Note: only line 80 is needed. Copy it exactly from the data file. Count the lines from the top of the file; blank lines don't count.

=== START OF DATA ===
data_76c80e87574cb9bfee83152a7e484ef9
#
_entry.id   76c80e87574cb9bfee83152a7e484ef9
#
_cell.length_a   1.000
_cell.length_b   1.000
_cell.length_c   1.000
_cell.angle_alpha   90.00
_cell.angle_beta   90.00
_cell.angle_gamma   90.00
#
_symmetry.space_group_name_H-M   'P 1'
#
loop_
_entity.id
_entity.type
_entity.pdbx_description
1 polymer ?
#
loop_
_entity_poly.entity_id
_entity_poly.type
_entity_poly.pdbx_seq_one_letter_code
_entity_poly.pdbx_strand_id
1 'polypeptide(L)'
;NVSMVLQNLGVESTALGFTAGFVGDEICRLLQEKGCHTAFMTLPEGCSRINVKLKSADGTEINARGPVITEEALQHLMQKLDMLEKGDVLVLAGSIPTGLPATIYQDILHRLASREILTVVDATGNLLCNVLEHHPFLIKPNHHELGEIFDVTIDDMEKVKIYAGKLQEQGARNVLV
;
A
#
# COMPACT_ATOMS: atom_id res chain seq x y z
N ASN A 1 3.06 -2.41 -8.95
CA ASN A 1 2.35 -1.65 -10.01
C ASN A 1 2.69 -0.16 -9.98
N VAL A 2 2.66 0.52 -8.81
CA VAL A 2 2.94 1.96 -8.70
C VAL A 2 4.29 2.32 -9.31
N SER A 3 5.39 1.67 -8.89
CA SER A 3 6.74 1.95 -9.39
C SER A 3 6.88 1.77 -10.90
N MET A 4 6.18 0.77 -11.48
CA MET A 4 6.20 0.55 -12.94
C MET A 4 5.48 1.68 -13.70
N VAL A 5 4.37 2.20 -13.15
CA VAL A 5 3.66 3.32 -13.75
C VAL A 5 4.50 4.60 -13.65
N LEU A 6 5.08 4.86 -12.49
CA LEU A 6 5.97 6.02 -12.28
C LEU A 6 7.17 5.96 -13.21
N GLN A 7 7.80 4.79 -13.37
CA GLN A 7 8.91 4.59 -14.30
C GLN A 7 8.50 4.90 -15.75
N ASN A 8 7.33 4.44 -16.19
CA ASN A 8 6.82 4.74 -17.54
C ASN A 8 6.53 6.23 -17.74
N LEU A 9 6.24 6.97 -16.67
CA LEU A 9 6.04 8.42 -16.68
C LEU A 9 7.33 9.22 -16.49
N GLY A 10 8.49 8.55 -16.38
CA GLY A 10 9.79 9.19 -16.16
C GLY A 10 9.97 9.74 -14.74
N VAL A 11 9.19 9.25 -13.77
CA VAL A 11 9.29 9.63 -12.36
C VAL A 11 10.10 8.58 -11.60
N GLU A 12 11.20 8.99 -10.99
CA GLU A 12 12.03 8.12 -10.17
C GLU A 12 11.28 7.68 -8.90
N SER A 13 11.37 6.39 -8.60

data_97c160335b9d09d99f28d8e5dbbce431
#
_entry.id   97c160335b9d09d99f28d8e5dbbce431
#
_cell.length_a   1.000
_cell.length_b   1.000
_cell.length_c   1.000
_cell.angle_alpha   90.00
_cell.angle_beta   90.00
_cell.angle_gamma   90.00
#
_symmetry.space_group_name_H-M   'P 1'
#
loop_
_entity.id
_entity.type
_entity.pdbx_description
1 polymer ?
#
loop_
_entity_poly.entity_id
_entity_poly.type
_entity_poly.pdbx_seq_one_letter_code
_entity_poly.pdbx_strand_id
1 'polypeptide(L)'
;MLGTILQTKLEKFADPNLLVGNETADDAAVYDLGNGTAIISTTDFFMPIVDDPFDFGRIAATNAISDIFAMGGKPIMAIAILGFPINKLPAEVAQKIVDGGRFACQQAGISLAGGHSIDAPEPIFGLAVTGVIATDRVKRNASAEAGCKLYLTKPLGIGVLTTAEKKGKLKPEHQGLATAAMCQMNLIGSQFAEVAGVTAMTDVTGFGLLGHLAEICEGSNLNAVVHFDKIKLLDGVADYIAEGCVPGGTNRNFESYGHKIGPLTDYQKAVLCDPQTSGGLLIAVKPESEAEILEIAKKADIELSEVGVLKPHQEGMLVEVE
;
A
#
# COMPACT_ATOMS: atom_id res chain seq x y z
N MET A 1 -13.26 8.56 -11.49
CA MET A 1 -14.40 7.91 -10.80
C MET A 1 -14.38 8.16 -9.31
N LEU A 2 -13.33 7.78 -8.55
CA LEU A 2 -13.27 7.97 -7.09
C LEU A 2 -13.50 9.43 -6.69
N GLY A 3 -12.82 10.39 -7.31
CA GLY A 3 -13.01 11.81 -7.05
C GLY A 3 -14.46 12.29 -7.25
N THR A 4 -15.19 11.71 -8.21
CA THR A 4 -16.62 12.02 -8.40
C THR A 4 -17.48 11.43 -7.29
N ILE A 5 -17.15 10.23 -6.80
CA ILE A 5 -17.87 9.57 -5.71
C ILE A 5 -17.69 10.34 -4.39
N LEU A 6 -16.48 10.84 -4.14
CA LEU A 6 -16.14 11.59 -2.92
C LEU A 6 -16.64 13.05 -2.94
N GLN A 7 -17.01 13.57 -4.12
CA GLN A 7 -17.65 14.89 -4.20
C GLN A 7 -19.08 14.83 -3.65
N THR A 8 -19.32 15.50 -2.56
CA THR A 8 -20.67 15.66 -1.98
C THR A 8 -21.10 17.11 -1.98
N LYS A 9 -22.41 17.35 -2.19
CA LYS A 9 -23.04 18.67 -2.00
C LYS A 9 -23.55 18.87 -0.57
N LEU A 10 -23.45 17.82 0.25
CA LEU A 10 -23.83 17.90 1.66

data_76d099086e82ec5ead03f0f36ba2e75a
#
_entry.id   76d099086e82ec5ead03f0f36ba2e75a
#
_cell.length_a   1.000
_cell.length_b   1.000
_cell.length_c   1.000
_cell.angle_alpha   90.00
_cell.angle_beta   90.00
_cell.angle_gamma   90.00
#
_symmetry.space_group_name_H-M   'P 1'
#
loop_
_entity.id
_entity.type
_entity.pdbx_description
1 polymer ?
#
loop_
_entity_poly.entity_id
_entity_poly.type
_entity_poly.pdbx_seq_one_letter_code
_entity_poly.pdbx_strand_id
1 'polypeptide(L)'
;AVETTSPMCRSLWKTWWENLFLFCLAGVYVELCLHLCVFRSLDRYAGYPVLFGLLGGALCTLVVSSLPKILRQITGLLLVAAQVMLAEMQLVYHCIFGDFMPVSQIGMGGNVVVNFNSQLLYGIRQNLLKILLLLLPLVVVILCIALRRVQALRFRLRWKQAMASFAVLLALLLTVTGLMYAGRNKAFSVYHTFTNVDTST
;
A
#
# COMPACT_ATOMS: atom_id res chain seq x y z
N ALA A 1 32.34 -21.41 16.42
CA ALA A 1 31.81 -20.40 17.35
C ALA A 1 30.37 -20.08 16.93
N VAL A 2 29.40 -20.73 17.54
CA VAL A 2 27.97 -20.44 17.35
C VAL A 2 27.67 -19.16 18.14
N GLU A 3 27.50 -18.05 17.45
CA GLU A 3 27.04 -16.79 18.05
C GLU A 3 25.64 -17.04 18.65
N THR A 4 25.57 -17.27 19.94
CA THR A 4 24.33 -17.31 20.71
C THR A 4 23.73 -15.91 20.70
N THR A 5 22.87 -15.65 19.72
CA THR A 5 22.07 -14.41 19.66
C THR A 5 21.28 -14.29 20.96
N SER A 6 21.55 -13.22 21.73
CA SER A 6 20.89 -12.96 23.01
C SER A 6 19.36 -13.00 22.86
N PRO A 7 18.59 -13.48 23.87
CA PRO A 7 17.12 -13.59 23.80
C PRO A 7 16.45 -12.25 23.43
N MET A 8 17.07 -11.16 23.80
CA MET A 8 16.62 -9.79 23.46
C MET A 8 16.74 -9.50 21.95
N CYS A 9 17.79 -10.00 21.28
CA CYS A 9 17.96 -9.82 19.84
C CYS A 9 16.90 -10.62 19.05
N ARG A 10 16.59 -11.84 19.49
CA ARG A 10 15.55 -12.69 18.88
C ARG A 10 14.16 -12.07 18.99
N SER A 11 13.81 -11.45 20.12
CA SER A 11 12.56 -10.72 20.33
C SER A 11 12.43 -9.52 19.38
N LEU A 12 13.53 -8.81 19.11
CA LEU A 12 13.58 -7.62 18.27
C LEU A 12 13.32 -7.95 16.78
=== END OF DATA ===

#